Meet Doug Diaczuk ...
How long have you been a member of NOWW?
I have been a member of NOWW for about one year.
What do you normally write?
I primarily write literary fiction. I try not to limit myself to any specific genre.
Do you have a favourite book or favourite author?
I don’t think I could choose just one author as my favourite. I do have several that I always return to, including Timothy Findley, Michael Ondaajte, Cormac McCarthy, Jose Saramago, William Faulkner, Pierre Berton, Miram Toews to name a few. Though I can probably name my favourite book as Everything is Illuminated by Jonathan Safran Foer.
Let’s get to know you a bit better. Tell us a bit about yourself and how you found your way to writing: .
I have been interested in stories and writing for as long as I can remember. However, growing up, I was never a big reader. It wasn’t until I entered high school that I truly discovered the many great things that books can offer. I also started to develop my own writing skills when I signed up for the newspaper course at Westgate and worked on the Eye of the Tiger student newspaper. I carried this interest with me to university where I majored in English and history and continued my work in journalism with the Argus student newspaper. This has brought me to where I am today, working as a reporter in the city of Thunder Bay. Journalism has always interested me because it is a profession that relies on a strong ability to write and tell stories. While it is very different from writing fiction, there are many skills that carry over and I feel that it has helped me grow as a writer. In the last ten years or so I really started to focus on writing fiction. It was only recently that I learned that writing, just like any other skill, takes practice, and I started to really focus on building my skills by writing every day. Last year I participated in the 3-Day Novel contest, which has led to my first published novel. For me, ideas come from everywhere. I write stories that I would want to read. I write for me. I write as though no one will ever read it.
Tell us a bit about your writing and what your process is like:
I have one published novel, Chalk. It was written in a furious three days. I feel that working on writing every day helps me grow as a writer, learn and develop new skills, and get ideas down. I never work from an outline and I prefer to let the story be shaped by what is being written. I am currently working on some new stories in the hopes of publishing a new novel within the year.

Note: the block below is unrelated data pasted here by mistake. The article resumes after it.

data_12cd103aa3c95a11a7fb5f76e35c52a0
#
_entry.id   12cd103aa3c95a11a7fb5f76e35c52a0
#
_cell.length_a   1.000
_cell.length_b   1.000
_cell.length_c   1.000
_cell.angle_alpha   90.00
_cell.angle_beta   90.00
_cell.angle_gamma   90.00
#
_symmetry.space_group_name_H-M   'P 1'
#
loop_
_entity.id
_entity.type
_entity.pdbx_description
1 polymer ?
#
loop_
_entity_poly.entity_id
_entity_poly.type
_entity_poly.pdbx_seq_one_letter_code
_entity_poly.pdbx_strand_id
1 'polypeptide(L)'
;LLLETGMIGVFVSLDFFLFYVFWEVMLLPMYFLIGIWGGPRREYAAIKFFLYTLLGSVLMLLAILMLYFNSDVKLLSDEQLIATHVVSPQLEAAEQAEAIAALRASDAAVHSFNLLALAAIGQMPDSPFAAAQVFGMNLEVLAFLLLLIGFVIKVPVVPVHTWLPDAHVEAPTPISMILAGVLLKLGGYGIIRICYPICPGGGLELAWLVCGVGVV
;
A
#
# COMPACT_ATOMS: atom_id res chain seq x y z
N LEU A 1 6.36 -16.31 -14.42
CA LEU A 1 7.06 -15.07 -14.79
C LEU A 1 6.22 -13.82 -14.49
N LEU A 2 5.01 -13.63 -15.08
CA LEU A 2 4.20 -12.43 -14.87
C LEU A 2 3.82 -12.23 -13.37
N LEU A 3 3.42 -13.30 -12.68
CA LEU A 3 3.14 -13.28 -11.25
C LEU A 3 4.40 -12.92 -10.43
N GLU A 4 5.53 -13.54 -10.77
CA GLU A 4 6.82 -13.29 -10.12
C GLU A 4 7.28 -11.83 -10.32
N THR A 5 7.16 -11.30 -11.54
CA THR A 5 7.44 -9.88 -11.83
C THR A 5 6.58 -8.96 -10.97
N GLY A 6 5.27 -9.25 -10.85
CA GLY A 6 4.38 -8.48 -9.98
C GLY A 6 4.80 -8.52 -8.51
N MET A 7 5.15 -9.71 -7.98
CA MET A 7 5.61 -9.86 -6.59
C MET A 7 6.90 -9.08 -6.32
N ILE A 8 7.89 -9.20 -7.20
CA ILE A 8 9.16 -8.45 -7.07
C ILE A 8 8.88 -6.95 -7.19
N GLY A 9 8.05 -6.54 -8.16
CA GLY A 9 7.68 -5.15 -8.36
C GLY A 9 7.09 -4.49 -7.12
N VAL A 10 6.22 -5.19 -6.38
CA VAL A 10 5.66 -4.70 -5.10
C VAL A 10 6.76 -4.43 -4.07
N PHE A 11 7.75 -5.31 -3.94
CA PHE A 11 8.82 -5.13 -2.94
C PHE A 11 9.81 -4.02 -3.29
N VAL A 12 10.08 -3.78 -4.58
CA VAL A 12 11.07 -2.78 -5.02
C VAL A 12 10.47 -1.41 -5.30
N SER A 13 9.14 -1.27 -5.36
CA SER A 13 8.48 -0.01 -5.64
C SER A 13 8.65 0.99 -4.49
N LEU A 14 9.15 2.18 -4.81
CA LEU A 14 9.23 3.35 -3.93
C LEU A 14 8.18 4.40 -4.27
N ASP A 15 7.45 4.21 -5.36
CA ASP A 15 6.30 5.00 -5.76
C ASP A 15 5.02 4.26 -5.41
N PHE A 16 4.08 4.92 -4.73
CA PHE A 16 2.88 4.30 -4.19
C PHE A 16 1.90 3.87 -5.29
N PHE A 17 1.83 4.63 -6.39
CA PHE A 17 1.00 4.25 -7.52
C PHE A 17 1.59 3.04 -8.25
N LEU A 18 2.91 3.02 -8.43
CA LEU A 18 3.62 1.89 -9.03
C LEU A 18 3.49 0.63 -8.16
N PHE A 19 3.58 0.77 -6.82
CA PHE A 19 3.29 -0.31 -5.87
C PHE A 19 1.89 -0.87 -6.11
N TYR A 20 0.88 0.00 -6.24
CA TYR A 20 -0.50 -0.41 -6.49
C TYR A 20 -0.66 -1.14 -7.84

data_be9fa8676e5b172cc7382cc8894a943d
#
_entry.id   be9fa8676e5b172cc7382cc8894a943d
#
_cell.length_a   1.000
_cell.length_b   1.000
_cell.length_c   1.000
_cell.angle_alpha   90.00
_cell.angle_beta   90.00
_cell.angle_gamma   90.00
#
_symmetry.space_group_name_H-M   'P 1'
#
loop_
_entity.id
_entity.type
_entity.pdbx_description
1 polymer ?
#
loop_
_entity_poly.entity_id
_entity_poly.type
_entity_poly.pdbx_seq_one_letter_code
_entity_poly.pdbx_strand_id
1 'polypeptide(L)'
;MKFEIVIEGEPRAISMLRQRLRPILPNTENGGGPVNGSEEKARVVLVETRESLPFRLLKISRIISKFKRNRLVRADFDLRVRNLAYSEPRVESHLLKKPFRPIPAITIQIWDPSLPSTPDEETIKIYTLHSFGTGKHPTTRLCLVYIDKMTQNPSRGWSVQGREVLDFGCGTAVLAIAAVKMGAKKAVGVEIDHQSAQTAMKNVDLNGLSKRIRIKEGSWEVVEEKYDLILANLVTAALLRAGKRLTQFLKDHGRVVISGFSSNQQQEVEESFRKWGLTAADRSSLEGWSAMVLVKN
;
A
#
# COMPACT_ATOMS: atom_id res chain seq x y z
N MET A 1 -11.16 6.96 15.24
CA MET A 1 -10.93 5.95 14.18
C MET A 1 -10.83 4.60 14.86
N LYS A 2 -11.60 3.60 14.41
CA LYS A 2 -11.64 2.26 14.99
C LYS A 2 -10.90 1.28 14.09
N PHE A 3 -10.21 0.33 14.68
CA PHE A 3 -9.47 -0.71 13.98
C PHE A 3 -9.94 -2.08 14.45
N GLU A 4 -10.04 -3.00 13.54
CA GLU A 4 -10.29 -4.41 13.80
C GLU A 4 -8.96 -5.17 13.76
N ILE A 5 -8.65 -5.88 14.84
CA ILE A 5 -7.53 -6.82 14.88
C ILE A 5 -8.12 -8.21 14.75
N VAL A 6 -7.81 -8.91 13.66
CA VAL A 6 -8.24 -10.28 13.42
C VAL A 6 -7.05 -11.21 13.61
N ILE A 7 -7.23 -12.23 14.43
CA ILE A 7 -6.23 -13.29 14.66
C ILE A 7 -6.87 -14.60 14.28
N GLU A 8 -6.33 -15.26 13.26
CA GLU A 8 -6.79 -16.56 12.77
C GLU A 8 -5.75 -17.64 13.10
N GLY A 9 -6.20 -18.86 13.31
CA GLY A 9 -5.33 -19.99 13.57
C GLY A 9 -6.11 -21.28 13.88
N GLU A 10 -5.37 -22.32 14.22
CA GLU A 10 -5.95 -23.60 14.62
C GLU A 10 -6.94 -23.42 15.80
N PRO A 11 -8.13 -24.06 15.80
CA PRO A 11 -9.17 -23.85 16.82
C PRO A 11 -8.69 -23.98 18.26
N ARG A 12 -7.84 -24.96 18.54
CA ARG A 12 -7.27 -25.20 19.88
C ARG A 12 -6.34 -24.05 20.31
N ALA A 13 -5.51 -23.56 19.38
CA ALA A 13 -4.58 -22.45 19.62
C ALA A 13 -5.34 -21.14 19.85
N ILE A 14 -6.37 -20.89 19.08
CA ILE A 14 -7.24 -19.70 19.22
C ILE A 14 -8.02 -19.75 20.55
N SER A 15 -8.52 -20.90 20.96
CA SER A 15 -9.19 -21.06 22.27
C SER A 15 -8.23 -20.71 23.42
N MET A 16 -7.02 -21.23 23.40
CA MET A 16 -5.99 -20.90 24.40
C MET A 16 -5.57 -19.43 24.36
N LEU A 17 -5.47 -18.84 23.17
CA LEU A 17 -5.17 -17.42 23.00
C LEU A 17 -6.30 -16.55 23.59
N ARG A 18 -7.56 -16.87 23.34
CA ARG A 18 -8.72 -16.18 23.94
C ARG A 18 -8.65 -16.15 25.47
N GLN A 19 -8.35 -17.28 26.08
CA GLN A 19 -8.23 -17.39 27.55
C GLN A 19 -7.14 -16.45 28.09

Who has inspired and impacted your writing?
There are several writers and books that have shaped me as a writer. Farley Mowat’s Lost in the Barrens was one of my first introductions to Canadian literature and showed me that stories can take you on amazing adventures. Timothy Findley’s The Wars and Pilgrim introduced me to literary fiction and how writing can tell powerful stories of human struggle. Michael Ondaajte’s In the Skin of a Lion illustrated the beauty of writing and how words can paint the most vivid of pictures. Jose Saramago showed me that literature can ask important questions about who we are and our place in the world. And Jonathan Safran Foer’s imaginative stories demonstrated the emotional impact of humour and sorrow in narratives. Finally, going beyond the written word, listening to CBC radio’s Jonathan Goldstein and Stuart McLean taught me how to tell stories, as opposed to just writing them down on the page.
Can we see you at any upcoming NOWW events?
I try to attend as many NOWW events as I can. I recently did a reading last November.
Where can we learn more about you and your writing?
My first novel, Chalk, was published in September of this year and was the winner of the 38th Annual 3-Day Novel Contest. It is available at Chapters bookstore or online at Amazon.ca.
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Welcome to our NOWW Blog, made up of a collection of stories, reviews and articles written by our NOWW Members.